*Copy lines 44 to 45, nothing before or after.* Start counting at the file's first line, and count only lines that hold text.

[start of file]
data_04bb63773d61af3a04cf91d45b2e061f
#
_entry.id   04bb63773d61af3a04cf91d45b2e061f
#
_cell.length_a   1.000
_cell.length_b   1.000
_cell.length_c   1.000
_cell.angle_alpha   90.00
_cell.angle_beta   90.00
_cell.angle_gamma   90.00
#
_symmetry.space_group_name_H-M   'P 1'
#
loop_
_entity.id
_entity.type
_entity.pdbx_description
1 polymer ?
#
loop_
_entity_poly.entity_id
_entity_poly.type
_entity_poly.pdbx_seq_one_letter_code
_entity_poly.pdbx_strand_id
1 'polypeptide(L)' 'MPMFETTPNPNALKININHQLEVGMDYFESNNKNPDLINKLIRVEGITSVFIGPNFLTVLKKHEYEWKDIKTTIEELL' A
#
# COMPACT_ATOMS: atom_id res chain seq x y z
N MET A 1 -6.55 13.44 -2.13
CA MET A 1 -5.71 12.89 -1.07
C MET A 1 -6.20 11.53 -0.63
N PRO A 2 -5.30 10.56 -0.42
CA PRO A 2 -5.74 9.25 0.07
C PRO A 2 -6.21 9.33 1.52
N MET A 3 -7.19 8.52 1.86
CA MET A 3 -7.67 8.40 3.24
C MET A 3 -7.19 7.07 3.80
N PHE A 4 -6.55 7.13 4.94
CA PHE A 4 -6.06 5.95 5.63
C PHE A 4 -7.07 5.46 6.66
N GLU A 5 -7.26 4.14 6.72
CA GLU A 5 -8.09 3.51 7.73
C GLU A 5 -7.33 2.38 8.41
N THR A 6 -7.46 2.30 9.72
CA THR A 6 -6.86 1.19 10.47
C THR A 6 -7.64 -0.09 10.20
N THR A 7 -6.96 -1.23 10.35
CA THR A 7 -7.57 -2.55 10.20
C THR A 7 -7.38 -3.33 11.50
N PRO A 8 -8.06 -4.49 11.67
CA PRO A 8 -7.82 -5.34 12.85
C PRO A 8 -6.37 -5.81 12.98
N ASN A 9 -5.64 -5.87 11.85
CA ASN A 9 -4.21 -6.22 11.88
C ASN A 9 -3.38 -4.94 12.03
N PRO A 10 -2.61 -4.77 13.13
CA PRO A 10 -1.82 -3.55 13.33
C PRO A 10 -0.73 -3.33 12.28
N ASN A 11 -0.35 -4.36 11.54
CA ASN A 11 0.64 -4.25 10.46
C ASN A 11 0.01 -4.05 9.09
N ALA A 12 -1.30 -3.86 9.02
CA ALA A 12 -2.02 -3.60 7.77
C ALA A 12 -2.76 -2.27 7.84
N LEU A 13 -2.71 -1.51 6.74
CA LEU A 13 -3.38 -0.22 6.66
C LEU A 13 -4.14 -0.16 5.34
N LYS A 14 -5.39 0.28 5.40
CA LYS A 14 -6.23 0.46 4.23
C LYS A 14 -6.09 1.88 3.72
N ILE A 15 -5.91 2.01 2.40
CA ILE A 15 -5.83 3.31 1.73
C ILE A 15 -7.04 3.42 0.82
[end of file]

CA THR A 6 -6.86 1.19 10.47
C THR A 6 -7.64 -0.09 10.20